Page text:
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Low fat illusions

Last Updated: 11 December 2018

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Low fat illusions

Be wary of low-fat labels on food items. Not only do these low-fat items often contain increased amounts of sugar and salt to compensate for the low fat, but people also tend to consume larger amounts of low-fat foods.

Low-fat labels tend to lure people into a false sense of security making them think what they are consuming is really healthy. Research has found that those eating low-fat food consumed an average of 28% more total calories than those eating the regular alternatives. Why is this so?

 

Dr Pierre Chandon (The European Institute of Business Education) stated that “people believe they will feel less guilty eating the low-fat foods, so they tend to overindulge… Fat is often replaced with sugar.”

 

Basically, fat provides a lot of flavour and makes you full more quickly. When the fat is lowered or removed from a food product, flavour and substance is taken away with it. The new flavour is often unappealing to consumers. To overcome this, sugar and/or salt is used as a replacement. This can have significant implications on a healthy diet if you’re not careful. The increased sugar content increases the calories in addition to spiking blood glucose levels. When blood glucose levels dip back down, your brain gets the signal that it’s time to eat again. Increased salt content influences your blood pressure and heart health. Salt also increases your appetite often resulting in over-doing it. So when you feel like you’ve made a healthy choice by selecting a low fat option, it may not be the case.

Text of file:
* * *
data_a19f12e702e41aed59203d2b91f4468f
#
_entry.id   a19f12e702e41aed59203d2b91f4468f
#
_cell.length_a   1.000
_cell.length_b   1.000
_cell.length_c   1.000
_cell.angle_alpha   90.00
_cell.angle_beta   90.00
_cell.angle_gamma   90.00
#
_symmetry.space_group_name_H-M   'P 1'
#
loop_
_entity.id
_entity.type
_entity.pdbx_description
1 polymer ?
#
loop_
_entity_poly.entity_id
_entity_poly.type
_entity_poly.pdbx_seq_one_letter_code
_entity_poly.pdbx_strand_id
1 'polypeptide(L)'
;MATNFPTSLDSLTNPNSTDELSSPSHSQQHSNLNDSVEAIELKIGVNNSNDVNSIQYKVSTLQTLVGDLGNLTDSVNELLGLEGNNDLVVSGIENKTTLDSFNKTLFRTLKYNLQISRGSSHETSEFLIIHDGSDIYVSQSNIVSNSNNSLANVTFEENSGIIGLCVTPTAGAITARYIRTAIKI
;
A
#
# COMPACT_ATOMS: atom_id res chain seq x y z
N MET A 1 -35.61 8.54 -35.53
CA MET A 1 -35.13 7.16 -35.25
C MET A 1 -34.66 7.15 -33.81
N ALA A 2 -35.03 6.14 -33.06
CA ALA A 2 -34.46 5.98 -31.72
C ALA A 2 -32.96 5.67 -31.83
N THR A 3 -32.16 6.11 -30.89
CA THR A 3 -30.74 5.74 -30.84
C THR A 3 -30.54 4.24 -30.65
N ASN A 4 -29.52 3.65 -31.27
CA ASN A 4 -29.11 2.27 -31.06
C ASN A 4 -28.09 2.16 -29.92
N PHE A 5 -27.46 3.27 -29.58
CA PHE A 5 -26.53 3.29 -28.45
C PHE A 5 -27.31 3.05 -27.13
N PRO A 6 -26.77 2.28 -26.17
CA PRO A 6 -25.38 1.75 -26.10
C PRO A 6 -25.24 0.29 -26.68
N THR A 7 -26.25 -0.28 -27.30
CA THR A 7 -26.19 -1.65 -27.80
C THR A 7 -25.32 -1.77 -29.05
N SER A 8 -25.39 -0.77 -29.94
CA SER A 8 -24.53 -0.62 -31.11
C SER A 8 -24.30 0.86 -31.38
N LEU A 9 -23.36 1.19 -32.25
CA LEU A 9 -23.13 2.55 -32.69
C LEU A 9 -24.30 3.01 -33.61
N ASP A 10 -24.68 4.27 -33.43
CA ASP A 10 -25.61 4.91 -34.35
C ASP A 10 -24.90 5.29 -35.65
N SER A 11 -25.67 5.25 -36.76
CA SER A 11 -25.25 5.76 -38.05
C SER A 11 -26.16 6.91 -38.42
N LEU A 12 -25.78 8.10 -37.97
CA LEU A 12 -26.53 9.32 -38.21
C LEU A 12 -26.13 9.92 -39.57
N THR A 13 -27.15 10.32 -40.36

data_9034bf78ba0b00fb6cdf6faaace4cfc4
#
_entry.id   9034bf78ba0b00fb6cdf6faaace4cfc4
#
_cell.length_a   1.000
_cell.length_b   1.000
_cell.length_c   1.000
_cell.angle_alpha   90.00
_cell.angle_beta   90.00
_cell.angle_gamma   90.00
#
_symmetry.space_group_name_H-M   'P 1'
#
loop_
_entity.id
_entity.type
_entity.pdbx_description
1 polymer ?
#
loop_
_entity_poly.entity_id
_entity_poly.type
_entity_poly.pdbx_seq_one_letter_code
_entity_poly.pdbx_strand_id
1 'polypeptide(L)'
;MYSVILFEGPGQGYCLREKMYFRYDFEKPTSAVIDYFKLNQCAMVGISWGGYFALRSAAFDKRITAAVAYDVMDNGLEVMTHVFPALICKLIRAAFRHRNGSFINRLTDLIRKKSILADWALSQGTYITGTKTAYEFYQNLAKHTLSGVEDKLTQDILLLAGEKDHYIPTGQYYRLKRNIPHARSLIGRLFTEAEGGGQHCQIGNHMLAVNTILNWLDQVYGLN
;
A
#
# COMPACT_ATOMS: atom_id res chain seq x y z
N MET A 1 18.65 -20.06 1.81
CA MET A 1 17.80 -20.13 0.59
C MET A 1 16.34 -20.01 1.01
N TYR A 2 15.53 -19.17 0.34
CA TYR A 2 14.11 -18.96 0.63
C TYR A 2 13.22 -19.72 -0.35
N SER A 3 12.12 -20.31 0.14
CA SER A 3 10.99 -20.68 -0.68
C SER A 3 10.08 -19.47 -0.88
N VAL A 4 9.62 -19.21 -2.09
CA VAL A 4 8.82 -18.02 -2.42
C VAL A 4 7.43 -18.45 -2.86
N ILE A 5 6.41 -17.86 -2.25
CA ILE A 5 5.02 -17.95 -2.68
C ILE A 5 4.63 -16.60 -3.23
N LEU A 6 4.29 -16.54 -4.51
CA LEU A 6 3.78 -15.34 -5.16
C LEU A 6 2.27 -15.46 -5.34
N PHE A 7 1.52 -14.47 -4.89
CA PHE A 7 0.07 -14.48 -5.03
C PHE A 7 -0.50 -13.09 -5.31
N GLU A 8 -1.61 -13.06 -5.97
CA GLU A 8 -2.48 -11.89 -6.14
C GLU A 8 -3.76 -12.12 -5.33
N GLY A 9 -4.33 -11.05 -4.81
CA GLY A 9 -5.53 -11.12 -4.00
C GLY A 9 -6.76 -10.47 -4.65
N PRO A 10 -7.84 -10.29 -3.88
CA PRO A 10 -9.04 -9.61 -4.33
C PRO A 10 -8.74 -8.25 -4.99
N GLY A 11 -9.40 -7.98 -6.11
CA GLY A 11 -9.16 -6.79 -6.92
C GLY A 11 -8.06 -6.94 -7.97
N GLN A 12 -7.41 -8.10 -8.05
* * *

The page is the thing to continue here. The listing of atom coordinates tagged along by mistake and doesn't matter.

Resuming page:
Sometimes full fat products are a better option than low fat alternatives, depending on your healthy eating goals. When choosing full fat products, be wary of the saturated fat content. This type of fat can have negative effects on cholesterol, blood pressure and heart health. In saying that, not all low fat products are misleading and should be avoided. It is important to read nutrition labels to know exactly what you are eating. Don’t rely on appealing health claims on the front of food packaging. Turn the pack over and take a look at the nutrition information. For a quick guide use the below table to help you choose wisely:

 

 

Low

High

Salt

<0.3g/100g          

>1.5g/100g

Sugar

<5g/100g

>22.5g/100g

Fat

<3g/100g

>17.5g/100g

Saturated Fat     

<1.5g/100g

>5g/100g

 

Written by Dr. Noel Duncan 

 

 
Source:
http://foodpsychology.cornell.edu/research/can-low-fat-nutrition-labels-lead-obesity

Categories:
Nutrition
Weight loss
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